List of Illustrations ix List of Tables xi Preface xvii Chapter One: Introduction to the Handbook by Bryan F. J. Manly, Trent L. McDonald, and Steven C. Amstrup 1 1.1 Introduction 1 1.2 Overview of chapters 2 to 8 3 1.3 Maximum Likelihood with Capture-Recapture Methods 9 1.4 Model Selection Procedures 17 1.5 Notation 19 Chapter Two: Classical Closed-population Capture-Recapture Models by Anne Chao and Richard M. Huggins 22 2.1 Introduction 22 2.2 Structure of Capture-Recapture Experiments and Data 23 2.3 Early Models and Estimators 26 2.4 Limitations of Early Models and the Motivation for More General Models 34 2.5 Chapter Summary 35 Chapter Three: Classical Open-population Capture-Recapture Models by Kenneth H. Pollock and Russell Alpizar-Jara 36 3.1 Introduction 36 3.2 The Original Jolly-Seber Model 38 3.3 The Jolly-Seber Likelihood Components 44 3.4 Restrictions and Generalizations of the Jolly-Seber Model 45 3.5 Age-dependent Models 46 3.6 Goodness-of-Fit and Model Selection Issues 47 3.7 Examples 48 3.8 Conclusions 55 3.9 Chapter Summary 55 Chapter Four: Modern Closed-population Capture-Recapture Models by Anne Chao and Richard M. Huggins 58 4.1 Introduction 58 4.2 Discrete-time Models with Unequal Catchabilities 58 4.3 Continuous-time Models 78 4.4 Computing Considerations 85 4.5 Chapter Summary 86 Chapter Five: Modern Open-population Capture-Recapture Models by James D. Nichols 88 5.1 Introduction 88 5.2 Conditional Single-age Models 89 5.3 Conditional Multiple-age Models 102 5.4 Reverse-time Models 107 5.5 Unconditional Models 109 5.6 The Robust Design 116 5.7 Discussion 120 5.8 Chapter Summary 121 Chapter Six: Tag-recovery Models by John M. Hoenig, Kenneth H. Pollock, and William Hearn 124 6.1 Introduction 124 6.2 Assumptions of Brownie Models 128 6.3 Interpretation of the Tag-recovery Rate Parameter 128 6.4 Functional Linkage Between the Exploitation Rate and the Survival Rate 131 6.5 Instantaneous Rate Models for Estimating Harvest and Natural Mortality 131 6.6 Diagnostics and Tests of Assumptions 132 6.7 Preventing and Dealing with Failures of Assumptions 134 6.8 Chapter Summary 140 Chapter Seven: Joint Modeling of Tag-recovery and Live-resighting Data by Richard J. Barker 142 7.1 Introduction 142 7.2 Data Structure 144 7.3 Simple Models 145 7.4 More General Models 156 7.5 Model Fitting and Assessment 157 7.6 Tag Misreads and Tag Loss 161 7.7 Computing Considerations 161 7.8 Chapter Summary 163 Chapter Eight: Multistate Models by Carl J. Schwarz 165 8.1 Introduction 165 8.2 The Arnason-Schwarz Model 166 8.3 The Jolly-Seber Approach 177 8.4 Multisample Stratified Closed Populations 187 8.5 Multisample Stratified Open Populations 192 8.6 Chapter Summary 194 Chapter Nine: Examples by Trent L. McDonald, Steven C. Amstrup, Eric V. Regehr, and Bryan F. J. Manly 194 9.1 Introduction 196 9.2 Open-population Analyses of Data on the European Dipper 198 9.3 The Huggins Closed-population Model Applied to the European Dipper Data 231 9.4 Assessing Goodness-of-Fit 236 9.5 Horvitz-Thompson Open-population Size Estimates 241 9.6 A Multistate (Multistrata) Model 245 9.7 Polar Bears in the Southern Beaufort Sea 247 9.8 Dead Recoveries of Mallard Ducks 254 9.9 Chapter Summary 263 Chapter Ten: Capture-Recapture Methods in Practice by Bryan F. J. Manly, Steven C. Amstrup, and Trent L. McDonald 266 10.1 Introduction 266 10.2 Closed-population Models 266 10.3 Open-population Models 267 10.4 Tag-recovery Models 269 10.5 Other Models 270 10.6 Model Selection 271 10.7 Known Ages 272 Appendix 275 A.1 Capability Matrix for Common Capture-Recapture Software Packages 275 A.2 General and Contact Information for Common Capture-Recapture Software Packages Listed in Table A.1 277 References 281 Contributor's Notes 301 Index 303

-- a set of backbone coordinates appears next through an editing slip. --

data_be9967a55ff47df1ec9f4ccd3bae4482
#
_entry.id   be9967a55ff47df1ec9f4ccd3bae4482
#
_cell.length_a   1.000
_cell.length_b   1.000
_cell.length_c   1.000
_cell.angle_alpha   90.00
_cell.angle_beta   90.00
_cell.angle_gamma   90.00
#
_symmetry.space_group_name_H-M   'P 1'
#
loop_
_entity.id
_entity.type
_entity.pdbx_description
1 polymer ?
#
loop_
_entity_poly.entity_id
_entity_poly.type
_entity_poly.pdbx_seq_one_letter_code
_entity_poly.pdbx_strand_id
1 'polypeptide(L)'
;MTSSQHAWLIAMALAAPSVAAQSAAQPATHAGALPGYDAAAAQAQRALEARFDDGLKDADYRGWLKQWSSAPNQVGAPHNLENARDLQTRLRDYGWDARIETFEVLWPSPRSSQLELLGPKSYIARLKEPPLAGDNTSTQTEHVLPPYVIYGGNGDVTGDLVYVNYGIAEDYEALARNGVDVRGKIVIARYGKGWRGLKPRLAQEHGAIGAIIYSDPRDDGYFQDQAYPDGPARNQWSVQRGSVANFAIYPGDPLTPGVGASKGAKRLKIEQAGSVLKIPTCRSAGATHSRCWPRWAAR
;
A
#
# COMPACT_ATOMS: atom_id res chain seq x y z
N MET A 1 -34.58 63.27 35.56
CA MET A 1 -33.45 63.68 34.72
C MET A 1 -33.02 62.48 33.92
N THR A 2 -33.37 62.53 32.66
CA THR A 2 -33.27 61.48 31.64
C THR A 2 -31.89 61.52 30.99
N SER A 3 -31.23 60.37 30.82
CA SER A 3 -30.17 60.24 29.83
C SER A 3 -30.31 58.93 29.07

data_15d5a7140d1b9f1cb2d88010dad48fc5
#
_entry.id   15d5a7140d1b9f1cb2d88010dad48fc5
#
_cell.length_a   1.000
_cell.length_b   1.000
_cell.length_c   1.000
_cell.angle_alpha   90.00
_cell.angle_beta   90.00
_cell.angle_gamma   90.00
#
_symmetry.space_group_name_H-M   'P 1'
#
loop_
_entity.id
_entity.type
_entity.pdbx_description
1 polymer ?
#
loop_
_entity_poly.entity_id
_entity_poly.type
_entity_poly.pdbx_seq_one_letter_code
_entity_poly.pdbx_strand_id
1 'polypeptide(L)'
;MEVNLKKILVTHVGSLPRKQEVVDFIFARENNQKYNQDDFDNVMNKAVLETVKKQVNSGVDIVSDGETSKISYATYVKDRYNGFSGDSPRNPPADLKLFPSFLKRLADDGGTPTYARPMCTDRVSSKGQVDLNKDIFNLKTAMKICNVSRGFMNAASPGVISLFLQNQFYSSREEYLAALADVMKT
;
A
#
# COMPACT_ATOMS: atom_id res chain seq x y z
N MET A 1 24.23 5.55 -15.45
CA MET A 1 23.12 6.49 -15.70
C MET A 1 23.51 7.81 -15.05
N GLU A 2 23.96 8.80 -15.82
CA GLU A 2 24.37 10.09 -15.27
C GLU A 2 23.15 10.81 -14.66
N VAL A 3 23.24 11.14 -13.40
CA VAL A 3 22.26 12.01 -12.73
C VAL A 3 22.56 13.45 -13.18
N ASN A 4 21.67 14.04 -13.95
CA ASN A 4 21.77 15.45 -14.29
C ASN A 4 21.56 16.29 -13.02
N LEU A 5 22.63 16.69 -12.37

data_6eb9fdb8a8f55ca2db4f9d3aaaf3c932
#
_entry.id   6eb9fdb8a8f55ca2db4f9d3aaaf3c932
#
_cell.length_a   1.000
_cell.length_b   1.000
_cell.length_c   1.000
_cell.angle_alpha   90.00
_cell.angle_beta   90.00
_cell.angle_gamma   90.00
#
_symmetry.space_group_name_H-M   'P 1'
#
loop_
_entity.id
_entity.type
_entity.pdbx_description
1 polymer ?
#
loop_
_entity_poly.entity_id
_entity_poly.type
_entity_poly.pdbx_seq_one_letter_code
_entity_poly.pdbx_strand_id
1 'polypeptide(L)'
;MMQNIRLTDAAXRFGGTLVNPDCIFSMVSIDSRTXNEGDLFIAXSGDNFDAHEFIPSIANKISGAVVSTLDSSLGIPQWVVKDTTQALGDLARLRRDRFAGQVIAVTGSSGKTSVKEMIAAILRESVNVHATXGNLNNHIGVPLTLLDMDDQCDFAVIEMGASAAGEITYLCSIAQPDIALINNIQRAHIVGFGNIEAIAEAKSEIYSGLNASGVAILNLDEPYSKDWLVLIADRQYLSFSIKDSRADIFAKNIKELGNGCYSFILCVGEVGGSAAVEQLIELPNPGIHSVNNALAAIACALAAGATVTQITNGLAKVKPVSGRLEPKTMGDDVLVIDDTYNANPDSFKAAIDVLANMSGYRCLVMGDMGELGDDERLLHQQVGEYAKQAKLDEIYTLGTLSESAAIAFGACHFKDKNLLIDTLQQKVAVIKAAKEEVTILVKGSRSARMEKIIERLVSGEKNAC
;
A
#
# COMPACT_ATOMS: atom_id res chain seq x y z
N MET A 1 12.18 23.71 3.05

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Biography

Steven C. Amstrup researches bears and their ecosystems. His interests include distribution and movement patterns as well as wildlife population dynamics. Trent L. McDonald is a statistician and project manager with Western EcoSystems Technology, Inc. and Adjunct Professor of Statistics at the University of Wyoming. Bryan F. J. Manly is the author of several books on the statistics of natural selection, multivariate analysis, resource selection by animals, research study designs, computer-intensive statistics, and environmental statistics.